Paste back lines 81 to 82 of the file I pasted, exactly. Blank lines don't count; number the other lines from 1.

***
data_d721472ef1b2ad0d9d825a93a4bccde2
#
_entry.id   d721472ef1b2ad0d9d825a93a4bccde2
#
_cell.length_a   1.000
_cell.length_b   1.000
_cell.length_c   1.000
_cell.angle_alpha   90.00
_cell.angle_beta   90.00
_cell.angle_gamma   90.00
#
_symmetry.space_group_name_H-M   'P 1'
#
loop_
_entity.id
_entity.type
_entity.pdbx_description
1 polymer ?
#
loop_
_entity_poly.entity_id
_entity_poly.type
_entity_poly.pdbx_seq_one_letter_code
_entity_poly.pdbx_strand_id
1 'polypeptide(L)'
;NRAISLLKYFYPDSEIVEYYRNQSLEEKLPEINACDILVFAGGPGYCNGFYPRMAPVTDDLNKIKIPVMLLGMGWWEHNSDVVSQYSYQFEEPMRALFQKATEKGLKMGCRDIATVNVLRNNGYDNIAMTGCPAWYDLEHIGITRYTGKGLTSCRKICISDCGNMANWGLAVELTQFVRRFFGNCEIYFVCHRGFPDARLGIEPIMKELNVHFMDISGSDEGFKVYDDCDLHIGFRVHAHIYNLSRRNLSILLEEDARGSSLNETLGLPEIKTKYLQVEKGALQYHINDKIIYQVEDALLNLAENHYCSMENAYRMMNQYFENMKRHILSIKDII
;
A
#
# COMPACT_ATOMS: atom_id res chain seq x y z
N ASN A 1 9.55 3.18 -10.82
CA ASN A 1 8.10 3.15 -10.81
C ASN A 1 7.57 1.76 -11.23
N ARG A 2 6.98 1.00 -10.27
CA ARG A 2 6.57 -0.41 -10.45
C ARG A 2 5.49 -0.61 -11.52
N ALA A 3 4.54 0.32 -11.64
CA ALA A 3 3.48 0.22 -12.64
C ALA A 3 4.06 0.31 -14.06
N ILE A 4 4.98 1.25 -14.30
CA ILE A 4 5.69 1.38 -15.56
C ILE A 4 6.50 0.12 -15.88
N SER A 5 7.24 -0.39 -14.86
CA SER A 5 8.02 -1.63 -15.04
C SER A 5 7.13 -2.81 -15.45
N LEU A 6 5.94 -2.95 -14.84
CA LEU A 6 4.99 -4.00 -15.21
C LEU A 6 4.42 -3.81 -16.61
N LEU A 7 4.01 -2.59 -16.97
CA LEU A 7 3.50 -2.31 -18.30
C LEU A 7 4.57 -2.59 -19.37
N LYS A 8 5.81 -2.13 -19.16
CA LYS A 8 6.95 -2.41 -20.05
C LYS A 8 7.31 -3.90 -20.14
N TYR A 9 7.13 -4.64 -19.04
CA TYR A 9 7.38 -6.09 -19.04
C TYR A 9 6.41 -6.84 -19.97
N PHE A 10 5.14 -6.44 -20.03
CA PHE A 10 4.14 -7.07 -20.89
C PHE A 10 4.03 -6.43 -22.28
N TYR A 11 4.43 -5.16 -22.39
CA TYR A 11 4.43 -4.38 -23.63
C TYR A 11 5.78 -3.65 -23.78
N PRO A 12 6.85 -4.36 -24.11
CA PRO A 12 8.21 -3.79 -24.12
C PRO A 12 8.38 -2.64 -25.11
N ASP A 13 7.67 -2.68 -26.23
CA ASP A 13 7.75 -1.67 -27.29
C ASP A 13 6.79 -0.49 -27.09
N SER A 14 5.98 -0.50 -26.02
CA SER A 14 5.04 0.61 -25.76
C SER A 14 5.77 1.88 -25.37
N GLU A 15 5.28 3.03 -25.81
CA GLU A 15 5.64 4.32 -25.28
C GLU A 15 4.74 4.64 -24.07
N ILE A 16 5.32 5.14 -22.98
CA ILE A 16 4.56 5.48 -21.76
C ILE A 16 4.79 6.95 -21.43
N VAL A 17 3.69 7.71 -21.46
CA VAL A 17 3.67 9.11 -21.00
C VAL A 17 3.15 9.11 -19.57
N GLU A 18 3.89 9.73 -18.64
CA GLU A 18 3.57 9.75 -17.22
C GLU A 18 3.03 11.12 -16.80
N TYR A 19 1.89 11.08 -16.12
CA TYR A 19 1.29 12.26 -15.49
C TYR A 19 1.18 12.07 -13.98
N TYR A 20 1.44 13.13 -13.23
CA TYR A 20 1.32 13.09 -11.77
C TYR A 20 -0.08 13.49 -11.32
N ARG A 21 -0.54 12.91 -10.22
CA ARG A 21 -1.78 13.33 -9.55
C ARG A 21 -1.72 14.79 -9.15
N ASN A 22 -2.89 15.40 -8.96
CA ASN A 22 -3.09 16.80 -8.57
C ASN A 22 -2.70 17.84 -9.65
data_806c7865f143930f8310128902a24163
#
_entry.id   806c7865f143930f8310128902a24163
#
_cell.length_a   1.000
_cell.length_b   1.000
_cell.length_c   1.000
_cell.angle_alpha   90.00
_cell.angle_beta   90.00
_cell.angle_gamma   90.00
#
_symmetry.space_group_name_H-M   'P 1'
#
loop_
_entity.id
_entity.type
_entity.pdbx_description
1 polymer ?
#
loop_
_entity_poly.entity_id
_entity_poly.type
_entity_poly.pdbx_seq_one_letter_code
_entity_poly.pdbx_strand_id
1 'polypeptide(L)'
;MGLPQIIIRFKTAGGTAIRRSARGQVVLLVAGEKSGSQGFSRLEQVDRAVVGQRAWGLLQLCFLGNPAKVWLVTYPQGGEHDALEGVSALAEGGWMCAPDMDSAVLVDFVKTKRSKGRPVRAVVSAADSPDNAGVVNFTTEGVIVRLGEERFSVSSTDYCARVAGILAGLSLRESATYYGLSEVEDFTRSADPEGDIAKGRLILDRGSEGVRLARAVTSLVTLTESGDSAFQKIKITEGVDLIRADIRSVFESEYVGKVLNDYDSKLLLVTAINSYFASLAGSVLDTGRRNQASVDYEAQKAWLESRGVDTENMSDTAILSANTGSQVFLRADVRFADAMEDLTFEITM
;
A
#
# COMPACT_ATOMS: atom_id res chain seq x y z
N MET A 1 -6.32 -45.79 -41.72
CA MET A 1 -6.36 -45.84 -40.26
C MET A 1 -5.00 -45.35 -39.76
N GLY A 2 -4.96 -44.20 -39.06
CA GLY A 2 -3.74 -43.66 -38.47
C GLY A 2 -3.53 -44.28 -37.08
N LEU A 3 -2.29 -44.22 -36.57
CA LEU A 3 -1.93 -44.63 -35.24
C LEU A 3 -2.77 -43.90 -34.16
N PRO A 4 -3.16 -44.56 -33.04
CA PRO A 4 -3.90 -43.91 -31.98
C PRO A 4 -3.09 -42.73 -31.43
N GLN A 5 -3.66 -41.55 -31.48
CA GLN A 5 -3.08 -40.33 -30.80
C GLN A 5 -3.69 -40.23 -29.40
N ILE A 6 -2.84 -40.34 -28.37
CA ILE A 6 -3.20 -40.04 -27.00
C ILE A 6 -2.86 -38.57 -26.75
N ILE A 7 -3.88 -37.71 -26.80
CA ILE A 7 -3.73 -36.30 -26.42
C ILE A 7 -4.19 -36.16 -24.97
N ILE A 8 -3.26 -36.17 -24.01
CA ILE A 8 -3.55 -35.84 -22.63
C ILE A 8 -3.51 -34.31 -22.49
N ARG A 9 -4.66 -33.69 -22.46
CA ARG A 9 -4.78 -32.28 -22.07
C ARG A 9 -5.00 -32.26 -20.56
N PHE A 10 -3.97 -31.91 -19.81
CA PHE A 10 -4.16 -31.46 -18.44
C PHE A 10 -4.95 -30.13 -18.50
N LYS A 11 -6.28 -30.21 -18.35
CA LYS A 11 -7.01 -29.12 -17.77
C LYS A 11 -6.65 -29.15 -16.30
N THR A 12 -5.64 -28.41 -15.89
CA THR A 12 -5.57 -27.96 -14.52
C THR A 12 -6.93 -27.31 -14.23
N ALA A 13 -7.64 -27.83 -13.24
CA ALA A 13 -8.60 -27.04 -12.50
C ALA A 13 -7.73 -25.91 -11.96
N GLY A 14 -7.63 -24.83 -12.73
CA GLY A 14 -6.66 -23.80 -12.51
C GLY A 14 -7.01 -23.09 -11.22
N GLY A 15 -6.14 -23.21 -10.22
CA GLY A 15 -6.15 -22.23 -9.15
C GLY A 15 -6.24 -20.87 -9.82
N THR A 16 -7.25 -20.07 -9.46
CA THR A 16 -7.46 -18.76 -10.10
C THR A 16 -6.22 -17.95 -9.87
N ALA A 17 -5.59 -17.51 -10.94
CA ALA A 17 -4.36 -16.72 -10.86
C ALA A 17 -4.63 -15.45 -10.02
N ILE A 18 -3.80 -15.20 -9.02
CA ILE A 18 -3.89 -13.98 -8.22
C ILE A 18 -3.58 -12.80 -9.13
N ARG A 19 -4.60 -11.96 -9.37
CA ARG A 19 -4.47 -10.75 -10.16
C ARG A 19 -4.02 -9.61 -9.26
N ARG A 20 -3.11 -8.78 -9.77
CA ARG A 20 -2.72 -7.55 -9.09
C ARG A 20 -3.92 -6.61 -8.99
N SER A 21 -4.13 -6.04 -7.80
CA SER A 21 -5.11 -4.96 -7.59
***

C VAL A 17 3.15 9.11 -19.57
N GLU A 18 3.89 9.73 -18.64